“Yes indeed!  I had to leave after the first half-hour, unfortunately, but it was truly inspiring!  One of these days I’ll find the time to watch it the whole way through.”
If I find any fossils, this guy should be able to resurrect them for me… although, to be honest, I’d almost prefer to brave the customs desk and take them back to Kanto to be examined by an actual scientist.  The last stop before Mallow’s jungle is a motel with an attached Pokémon Centre.  That weird, angsty Gladion kid appears to be staying here, but he is in no mood to talk, refusing to say anything but “get out.”  I try to explain to him that, where I come from, wandering Pokémon trainers are usually allowed to enter any building or room freely, as a matter of simple courtesy, but he is unmoved.  I divert my attention to the rocky shore below.  Here, on the northwest coast of Akala Island, is the habitat of a weak and cowardly Pokémon called Wimpod, a Bug/Water-type with poor stats in everything but speed, no moves but Struggle Bug and Sand Attack, an ability that causes it to flee in terror from any battle when its health is low, and a propensity for eating rotten food.  If I know Pokémon – which I do – Wimpod is bound to evolve into something downright terrifying, and who better to make it happen than me?  Wimpod itself, unfortunately, has other ideas, and won’t battle me at all until I loop around to the far end of the beach to cut off its retreat from its burrow.  I’m going to turn this Pokémon into an all-powerful terror whether it likes it or not!

We’ve made a full circle around the volcano: the Lush Jungle where Captain Mallow makes her lair is just north of Brooklet Hill.  The jungle and its mistress promise Grass-types, and that promise is music to my ears.  It’s about time Alola gave me something worth bragging about when I get back to Kanto.  We’ll just see whose Grass Pokémon are stronger when I blow a hole in your ceiling with my Grass-type Z-Crystal, won’t we, Erika?  Next year’s Flower Power Grand Prix is mine, you smug, condescending little-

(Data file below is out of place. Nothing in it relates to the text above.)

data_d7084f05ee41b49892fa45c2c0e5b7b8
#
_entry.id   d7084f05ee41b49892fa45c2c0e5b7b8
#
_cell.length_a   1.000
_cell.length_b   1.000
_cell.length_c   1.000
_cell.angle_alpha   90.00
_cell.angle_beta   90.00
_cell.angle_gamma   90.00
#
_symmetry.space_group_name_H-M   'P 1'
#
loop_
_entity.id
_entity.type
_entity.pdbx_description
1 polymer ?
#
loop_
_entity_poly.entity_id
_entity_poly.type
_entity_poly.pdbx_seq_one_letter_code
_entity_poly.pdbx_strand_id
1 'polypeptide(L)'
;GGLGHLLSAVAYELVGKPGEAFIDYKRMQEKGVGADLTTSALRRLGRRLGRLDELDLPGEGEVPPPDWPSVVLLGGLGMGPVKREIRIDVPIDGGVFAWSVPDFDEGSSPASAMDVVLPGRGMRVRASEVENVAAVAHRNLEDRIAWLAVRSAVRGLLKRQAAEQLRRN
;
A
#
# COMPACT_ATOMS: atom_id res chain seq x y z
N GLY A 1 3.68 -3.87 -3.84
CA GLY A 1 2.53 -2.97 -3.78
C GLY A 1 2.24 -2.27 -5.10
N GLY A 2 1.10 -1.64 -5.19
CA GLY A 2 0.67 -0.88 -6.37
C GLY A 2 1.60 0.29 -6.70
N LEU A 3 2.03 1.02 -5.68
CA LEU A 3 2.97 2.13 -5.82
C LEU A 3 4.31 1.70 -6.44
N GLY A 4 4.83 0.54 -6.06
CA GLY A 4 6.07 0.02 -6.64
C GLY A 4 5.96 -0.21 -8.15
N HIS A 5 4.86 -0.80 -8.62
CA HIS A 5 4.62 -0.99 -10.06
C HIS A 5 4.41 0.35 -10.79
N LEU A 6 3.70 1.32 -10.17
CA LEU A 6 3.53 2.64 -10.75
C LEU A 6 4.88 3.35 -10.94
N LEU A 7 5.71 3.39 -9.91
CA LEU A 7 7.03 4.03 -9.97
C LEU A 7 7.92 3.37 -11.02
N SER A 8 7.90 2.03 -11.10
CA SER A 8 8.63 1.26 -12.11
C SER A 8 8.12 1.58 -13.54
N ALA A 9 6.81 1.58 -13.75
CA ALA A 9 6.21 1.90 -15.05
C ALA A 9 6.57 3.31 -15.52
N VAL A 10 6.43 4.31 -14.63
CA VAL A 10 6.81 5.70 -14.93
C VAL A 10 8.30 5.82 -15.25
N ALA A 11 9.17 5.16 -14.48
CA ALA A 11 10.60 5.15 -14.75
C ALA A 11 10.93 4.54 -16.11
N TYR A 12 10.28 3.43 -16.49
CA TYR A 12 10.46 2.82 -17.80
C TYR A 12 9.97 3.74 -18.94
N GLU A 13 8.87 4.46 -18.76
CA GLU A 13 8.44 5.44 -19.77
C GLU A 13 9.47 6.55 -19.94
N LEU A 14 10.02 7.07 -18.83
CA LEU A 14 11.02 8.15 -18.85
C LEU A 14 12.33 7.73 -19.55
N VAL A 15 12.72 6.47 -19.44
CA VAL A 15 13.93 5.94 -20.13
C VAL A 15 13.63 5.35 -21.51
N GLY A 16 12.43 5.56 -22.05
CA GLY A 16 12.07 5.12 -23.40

“Oh, hello!  Thanks for stopping by!”  Mallow’s voice jolts me out of my reverie as she welcomes me to the jungle.  She looks me up and down, smiles approvingly.  “I knew it the first time I saw you and your team… You’ve chosen only the finest ingredients!  That’s why I’m gonna make you help me- er, no!  I mean, that’s why you should try my trial!”  I sigh and try to give her a friendly smile.
“Listen, if the trial is just, like, doing your laundry or whatever, I don’t mind.  I’m sure you’re a busy girl, and I just want to tick all the boxes so Tapu Koko will get off my back.”
“What?  Oh, not at all!  I hope I didn’t make you think- oh, dear.  No, I just get a little overexcited sometimes.  Trust me, my trial will be just as challenging as any of the others you’ve faced so far.”  Mallow closes her eyes for a moment, breathes deeply, and then flings her arms wide and looks up into the lush canopy as though searching for inspiration.  “Ah… the breath of the jungle…” she sighs rapturously, then suddenly turns her attention back to me and snaps her fingers.  “I can tell just what today’s special should be!  My personal specialty: the Mallow Special!  I’m gonna need you to find four ingredients for me!”  I blink a couple of times.
“Wait… your trial is a cooking challenge?”
“Yep!”  She grins at me.  “What were you expecting?  Hope that’s not gonna be too tough for you!”
“Oh… I think I’ll manage.”  I’ve studied the local cuisines of every region I’ve visited (well, except Kalos… bunch of stuck-up food snobs refused to teach me a single thing after I dared to question whether a boiled bone was an acceptable restaurant dish, but Kalosian cooking is overrated anyway).  This should be a piece of cake.  Perhaps literally.